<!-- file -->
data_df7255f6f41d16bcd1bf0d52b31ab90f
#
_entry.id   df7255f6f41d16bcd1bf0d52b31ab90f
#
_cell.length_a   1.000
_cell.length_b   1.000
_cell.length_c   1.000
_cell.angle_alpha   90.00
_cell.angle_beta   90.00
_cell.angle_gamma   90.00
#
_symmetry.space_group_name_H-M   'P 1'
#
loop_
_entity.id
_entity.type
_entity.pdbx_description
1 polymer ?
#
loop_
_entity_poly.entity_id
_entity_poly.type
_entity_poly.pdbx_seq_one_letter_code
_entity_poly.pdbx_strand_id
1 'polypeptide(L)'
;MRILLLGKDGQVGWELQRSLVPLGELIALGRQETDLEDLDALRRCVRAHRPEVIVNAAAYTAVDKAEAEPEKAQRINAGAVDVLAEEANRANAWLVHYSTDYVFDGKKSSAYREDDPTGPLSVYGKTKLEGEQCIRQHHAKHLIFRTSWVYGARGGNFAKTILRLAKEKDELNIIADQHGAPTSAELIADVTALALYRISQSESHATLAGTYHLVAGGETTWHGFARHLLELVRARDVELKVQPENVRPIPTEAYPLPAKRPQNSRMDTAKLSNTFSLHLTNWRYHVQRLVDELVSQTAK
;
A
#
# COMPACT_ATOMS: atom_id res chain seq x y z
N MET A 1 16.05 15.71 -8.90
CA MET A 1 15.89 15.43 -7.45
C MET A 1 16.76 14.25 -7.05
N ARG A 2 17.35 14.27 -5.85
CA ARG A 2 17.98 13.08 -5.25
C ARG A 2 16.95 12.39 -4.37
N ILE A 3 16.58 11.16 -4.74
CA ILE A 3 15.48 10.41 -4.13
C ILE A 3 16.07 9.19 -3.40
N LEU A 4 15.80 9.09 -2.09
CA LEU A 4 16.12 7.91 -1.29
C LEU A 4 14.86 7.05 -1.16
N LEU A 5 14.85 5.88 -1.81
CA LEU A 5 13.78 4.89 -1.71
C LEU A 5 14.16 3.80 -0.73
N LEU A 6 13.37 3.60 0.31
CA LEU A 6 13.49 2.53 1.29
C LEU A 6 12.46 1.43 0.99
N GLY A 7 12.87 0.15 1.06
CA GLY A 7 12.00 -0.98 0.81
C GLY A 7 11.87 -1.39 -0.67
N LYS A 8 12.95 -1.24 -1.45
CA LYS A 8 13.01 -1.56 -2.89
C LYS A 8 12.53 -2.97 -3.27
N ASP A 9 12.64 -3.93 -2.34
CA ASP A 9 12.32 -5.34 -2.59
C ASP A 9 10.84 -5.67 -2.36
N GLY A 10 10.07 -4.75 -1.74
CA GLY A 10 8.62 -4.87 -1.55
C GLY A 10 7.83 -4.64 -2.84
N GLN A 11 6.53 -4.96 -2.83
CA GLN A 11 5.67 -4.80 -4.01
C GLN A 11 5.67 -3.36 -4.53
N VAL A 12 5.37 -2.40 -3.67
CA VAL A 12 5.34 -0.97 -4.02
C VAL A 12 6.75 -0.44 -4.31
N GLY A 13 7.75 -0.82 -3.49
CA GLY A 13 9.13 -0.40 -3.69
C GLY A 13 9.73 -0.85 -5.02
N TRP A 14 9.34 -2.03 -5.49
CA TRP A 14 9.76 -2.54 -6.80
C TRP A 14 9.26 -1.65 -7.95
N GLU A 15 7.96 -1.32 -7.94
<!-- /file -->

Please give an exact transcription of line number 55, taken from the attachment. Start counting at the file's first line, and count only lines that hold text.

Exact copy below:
N ASP A 9 12.64 -3.93 -2.34